Multiple mechanisms of cryptic female choice act on intraspecific male variation in Drosophila simulans
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Postcopulatory sexual selection can arise when females mate with multiple males and is usually mediated by an interaction between the sexes. Cryptic female choice (CFC) is one form of postcopulatory sexual selection that occurs when female morphology, physiology, or behavior generates a bias in fertilization success. However, its importance in nonrandom reproductive success is poorly resolved due to challenges distinguishing the roles of females and males in generating patterns of fertilization bias. Nevertheless, two CFC mechanisms have recently been documented and characterized in Drosophila simulans within the context of gametic isolation in competitive hybrid matings with Drosophila mauritiana: sperm ejection and nonrandom use of sperm storage organs for fertilization. Here, we explore if and how female D. simulans employ these two mechanisms of CFC in response to intraspecific male size variation. We used transgenic males expressing green (GFP) or red fluorescent protein (RFP) in sperm heads to document postcopulatory processes, in conjunction with a probabilistic analytical model. We unexpectedly found that differential reproductive success was also a function of male population (GFP or RFP), suggesting that females use different CFC mechanisms to select for different male traits. Moreover, concordance of selection at the precopulatory (as measured by mating latency) and postcopulatory stages depends on both the male trait and the CFC mechanism examined. Larger males were more successful both before and after mating, but we unexpectedly found that females also mated more quickly with males with GFP-labeled sperm, while fertilization bias favored RFP-labeled sperm.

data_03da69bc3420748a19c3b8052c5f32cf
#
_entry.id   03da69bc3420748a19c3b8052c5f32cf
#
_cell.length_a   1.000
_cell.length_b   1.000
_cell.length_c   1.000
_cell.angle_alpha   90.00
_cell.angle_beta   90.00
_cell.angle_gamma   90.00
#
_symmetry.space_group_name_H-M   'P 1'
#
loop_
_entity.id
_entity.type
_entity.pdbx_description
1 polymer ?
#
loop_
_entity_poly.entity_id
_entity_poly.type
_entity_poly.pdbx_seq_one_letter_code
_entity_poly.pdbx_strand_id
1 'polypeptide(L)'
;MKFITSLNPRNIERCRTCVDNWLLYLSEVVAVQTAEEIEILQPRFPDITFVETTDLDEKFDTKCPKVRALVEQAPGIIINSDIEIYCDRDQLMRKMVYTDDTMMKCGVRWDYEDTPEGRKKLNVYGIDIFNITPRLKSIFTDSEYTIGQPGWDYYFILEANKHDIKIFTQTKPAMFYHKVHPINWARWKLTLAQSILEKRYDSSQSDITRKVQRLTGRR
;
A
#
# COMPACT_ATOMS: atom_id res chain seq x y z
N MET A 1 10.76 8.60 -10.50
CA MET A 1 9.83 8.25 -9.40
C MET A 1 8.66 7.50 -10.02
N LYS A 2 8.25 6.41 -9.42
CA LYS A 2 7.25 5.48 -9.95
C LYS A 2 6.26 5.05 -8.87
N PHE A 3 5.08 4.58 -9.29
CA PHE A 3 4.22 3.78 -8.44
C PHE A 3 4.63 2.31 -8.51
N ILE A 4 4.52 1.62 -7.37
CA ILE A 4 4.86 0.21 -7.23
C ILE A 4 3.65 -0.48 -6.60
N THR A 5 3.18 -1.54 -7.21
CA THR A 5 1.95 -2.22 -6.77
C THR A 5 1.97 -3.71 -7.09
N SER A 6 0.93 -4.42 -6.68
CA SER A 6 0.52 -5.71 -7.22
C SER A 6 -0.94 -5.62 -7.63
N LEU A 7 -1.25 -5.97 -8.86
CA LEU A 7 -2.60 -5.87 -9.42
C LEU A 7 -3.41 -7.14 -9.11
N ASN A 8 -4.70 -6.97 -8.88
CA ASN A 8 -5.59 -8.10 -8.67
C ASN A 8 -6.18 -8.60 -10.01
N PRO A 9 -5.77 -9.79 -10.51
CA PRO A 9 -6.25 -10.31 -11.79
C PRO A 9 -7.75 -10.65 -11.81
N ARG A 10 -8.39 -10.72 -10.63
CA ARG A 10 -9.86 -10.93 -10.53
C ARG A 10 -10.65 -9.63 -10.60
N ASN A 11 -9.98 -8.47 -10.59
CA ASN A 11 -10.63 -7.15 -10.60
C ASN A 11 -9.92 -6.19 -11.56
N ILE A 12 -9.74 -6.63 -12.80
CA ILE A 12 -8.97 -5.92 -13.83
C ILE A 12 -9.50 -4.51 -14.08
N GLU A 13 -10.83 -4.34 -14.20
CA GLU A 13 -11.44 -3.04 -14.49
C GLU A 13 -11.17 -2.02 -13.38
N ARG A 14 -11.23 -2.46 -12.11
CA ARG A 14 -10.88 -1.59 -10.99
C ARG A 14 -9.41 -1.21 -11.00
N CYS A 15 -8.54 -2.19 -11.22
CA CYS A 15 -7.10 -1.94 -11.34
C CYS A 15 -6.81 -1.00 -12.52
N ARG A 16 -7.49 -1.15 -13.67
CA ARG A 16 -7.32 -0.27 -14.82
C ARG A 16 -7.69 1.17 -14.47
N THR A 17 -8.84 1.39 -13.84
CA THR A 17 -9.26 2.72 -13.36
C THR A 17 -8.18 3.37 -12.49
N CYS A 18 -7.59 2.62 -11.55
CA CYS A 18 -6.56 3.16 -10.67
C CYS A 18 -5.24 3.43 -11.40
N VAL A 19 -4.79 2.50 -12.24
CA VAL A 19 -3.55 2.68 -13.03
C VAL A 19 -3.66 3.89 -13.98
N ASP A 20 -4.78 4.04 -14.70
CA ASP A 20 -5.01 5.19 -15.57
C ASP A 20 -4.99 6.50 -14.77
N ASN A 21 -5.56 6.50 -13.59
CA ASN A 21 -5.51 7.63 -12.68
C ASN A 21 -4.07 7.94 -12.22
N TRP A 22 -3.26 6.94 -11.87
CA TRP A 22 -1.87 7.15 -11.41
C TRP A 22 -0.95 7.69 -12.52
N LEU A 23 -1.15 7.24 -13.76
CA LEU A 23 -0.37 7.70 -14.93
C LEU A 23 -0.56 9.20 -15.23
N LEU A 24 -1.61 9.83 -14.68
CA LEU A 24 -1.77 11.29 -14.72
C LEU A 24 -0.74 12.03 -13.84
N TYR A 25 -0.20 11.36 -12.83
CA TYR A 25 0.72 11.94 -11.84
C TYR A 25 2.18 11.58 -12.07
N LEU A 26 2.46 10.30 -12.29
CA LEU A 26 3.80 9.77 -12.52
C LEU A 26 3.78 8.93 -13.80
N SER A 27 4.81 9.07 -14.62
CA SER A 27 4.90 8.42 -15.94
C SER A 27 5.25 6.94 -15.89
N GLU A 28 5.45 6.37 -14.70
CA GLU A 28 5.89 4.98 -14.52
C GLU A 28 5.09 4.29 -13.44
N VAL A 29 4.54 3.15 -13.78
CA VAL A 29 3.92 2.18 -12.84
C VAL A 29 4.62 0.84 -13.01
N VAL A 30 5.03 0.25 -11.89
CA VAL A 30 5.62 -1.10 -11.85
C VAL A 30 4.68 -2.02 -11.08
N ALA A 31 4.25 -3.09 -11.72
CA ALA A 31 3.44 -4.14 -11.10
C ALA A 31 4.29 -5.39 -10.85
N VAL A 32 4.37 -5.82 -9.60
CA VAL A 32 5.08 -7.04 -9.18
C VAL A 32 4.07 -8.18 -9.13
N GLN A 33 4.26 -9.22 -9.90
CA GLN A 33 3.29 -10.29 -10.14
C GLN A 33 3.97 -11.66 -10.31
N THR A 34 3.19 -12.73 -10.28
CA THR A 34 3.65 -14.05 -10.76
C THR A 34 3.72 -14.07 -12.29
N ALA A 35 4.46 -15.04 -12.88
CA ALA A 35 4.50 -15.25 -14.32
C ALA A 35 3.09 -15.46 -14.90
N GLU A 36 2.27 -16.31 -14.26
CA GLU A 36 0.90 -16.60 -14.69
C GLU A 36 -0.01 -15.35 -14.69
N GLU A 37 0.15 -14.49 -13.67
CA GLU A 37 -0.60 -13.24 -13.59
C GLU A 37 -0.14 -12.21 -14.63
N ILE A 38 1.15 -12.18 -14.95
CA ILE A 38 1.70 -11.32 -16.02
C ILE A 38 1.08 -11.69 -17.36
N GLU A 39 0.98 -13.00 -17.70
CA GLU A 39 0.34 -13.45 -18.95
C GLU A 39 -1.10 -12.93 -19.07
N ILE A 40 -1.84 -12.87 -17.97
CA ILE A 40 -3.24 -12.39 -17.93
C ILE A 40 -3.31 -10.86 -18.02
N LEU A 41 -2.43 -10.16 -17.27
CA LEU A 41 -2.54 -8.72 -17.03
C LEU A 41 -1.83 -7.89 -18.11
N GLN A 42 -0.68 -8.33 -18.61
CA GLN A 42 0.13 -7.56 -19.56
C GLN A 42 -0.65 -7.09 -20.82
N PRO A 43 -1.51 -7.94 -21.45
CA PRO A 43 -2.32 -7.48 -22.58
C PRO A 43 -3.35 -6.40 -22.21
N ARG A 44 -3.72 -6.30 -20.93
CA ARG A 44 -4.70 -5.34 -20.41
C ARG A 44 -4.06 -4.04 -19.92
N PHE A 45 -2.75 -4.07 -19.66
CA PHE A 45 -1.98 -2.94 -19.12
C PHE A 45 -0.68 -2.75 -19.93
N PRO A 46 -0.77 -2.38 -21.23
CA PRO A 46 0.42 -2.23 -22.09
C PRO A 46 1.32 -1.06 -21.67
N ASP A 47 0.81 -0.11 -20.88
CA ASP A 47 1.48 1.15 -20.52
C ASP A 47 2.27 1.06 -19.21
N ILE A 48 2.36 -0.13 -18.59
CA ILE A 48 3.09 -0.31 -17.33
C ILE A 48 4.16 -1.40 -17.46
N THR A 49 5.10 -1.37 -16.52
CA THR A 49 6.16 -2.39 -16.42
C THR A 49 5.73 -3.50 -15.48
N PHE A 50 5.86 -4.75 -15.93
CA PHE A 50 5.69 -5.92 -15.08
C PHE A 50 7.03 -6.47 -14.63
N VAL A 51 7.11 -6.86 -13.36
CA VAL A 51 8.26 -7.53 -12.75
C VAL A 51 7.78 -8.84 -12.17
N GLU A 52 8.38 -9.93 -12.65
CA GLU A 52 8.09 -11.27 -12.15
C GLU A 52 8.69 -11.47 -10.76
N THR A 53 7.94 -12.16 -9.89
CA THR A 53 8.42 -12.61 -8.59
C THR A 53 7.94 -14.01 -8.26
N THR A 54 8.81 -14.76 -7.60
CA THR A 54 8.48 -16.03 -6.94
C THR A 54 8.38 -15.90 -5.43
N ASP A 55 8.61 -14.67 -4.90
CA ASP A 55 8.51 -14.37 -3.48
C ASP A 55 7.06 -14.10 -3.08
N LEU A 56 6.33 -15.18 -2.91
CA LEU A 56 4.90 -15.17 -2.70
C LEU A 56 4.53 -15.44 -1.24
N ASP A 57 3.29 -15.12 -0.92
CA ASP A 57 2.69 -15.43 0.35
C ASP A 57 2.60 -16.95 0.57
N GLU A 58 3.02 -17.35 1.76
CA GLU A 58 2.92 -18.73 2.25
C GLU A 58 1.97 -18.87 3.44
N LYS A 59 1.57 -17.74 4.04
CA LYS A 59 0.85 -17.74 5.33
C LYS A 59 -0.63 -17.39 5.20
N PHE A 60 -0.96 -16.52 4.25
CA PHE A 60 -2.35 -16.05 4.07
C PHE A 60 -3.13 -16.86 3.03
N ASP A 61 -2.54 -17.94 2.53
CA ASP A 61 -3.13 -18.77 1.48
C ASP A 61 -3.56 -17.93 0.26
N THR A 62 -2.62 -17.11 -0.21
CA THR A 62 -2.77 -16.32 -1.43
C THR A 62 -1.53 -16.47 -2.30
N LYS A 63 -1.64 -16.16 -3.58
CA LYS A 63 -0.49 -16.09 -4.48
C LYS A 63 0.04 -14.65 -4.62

KeywordsPrecopulatory sexual selection Postcopulatory sexual selection Sperm competition Female ejection Female preference Fertilization bias
Scott Pitnick provided laboratory space, equipment, and valuable discussions, while Liz O’Hanlon assisted with experiments.
Compliance with ethical standards
The work was supported by two National Science Foundation grants to Manier (DEB-1145965 and DEB-1257859) and an Academy of Finland grant to Ala-Honkola (grant 250999).
Conflict of interest
Authors Ala-Honkola and Manier declare they have no conflicts of interest.
All applicable international, national, and/or institutional guidelines for the care and use of animals were followed. This article does not contain any studies with human participants performed by any of the authors.
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